The car rolled over the moors, lumbering through the humid June morning. It was a respectable car, certainly nothing flashy, moving at a reasonable pace. Seated in the front seat was a couple that were similarly respectable, reasonable, and certainly nothing flashy. The driver was a middle-aged man with thinning red-brown hair and a slightly ruddy complexion; seated beside him, poring over maps printed from the internet, was his wife, whose brown hair was tied loosely back. Both wore spectacles and were the model of middle-class practicality.
Filtering from the Peugeot’s speakers was a CD by the Australian rock band Nick Cave & the Bad Seeds, which the couple had bought on a year-long holiday down under a couple of years prior. That trip had been one of the few impulsive things either of them had ever done: Looking back, they were hard-pressed to explain what had driven them to suspend their dentistry practice and leave for Australia for an entire year.
“Lovely country, isn’t it?” the husband said to his wife. “Do you think they’re going to stay out here after the wedding?” She looked up from the maps that she was studiously examining and smiled.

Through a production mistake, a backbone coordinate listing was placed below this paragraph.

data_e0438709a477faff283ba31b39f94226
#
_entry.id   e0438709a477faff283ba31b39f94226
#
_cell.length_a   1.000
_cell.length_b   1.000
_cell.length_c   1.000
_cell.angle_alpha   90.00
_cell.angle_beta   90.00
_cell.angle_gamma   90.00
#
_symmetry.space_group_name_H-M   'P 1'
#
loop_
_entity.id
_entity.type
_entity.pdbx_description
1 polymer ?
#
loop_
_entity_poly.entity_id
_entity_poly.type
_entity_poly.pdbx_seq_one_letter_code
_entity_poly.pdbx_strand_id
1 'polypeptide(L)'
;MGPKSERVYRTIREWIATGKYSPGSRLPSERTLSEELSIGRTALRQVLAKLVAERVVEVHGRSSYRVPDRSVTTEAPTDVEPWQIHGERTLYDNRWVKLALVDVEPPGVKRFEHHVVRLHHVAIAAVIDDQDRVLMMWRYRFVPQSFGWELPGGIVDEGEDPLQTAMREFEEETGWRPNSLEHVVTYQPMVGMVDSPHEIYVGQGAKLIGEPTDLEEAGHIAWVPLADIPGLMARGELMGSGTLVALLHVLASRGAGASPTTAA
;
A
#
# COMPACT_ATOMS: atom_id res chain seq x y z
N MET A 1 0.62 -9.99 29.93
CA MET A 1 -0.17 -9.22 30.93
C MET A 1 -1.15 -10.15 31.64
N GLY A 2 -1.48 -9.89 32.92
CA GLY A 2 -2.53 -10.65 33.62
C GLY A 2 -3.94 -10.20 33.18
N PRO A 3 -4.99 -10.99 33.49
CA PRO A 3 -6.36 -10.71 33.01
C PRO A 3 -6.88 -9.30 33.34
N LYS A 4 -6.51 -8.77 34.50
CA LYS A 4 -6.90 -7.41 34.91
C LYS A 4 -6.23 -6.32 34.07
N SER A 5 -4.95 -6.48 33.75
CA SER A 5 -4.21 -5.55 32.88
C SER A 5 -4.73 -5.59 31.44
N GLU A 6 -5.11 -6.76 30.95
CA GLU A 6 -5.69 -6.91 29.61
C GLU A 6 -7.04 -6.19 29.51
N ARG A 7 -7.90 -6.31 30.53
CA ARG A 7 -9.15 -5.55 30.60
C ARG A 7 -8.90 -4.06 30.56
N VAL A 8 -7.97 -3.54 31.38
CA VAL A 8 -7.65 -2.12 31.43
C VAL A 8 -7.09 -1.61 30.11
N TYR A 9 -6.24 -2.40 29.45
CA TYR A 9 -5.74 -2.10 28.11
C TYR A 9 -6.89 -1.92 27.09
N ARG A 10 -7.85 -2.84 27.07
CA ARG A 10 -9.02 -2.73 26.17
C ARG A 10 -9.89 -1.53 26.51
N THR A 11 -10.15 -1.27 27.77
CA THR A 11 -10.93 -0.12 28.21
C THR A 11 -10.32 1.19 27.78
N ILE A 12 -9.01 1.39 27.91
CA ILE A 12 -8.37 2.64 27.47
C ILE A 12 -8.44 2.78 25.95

“Well, they both work in London so I imagine they might end up at least a little closer to us. Oh, look,” she added, pointing to a signpost, “Ottery St. Catchpole, 1 mile. It should be coming up.” She buried her head back into the maps.
As the narrow road curved around a bulbous little hill, they spotted a narrow drive cutting through a bog marked by what appeared to be a freshly painted sign:
The husband was about to ask his wife if this was the driveway they were looking for, but realized he had no need: This was certainly it.
The evidence was a man standing some ways down from the sign, who began waving excitedly as soon as he saw the car slow down. He was middle-aged, with thinning hair that still retained much of its original bright red, wearing what could only be described as a wizard’s robe.
“The Grangers, at long last!” he exclaimed as the car pulled to a stop and Mr. Granger rolled down the window.
“Hello, Arthur! You didn’t have to meet us at the end of the drive,” said Mr. Granger by way of greeting, as Mrs. Granger leaned across her husband to wave her hello.
“Oh, it was no problem at all! I wasn’t sure if I did the number right — our home is usually unmarked. We don’t get your post, you know. Besides, I’m always fascinated by how unmodified muggle cars work.”
The Granger shared a bemused look, before Mrs. Granger spoke. “Would you like to drive it back to your house, then?” she asked.